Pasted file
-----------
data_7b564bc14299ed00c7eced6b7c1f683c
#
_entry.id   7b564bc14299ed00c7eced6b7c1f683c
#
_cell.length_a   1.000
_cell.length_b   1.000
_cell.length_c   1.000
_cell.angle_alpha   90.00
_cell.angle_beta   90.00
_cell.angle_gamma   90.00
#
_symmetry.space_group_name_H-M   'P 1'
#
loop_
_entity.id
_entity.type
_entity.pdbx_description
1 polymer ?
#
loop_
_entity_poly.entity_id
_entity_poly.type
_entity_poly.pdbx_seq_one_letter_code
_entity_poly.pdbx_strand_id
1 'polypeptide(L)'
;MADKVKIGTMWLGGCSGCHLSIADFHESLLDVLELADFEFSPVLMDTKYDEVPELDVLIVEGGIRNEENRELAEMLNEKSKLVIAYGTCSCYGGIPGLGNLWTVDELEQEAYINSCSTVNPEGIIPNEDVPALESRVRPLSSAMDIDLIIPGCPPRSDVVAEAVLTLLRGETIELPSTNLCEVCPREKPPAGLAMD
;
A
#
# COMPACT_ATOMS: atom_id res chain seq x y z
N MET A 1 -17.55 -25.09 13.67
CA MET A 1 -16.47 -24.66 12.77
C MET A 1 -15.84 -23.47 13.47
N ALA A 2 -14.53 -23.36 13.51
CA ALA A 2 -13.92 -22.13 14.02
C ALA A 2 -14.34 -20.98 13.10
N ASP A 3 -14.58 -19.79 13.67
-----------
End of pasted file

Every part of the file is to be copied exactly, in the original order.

data_7b564bc14299ed00c7eced6b7c1f683c
#
_entry.id   7b564bc14299ed00c7eced6b7c1f683c
#
_cell.length_a   1.000
_cell.length_b   1.000
_cell.length_c   1.000
_cell.angle_alpha   90.00
_cell.angle_beta   90.00
_cell.angle_gamma   90.00
#
_symmetry.space_group_name_H-M   'P 1'
#
loop_
_entity.id
_entity.type
_entity.pdbx_description
1 polymer ?
#
loop_
_entity_poly.entity_id
_entity_poly.type
_entity_poly.pdbx_seq_one_letter_code
_entity_poly.pdbx_strand_id
1 'polypeptide(L)'
;MADKVKIGTMWLGGCSGCHLSIADFHESLLDVLELADFEFSPVLMDTKYDEVPELDVLIVEGGIRNEENRELAEMLNEKSKLVIAYGTCSCYGGIPGLGNLWTVDELEQEAYINSCSTVNPEGIIPNEDVPALESRVRPLSSAMDIDLIIPGCPPRSDVVAEAVLTLLRGETIELPSTNLCEVCPREKPPAGLAMD
;
A
#
# COMPACT_ATOMS: atom_id res chain seq x y z
N MET A 1 -17.55 -25.09 13.67
CA MET A 1 -16.47 -24.66 12.77
C MET A 1 -15.84 -23.47 13.47
N ALA A 2 -14.53 -23.36 13.51
CA ALA A 2 -13.92 -22.13 14.02
C ALA A 2 -14.34 -20.98 13.10
N ASP A 3 -14.58 -19.79 13.67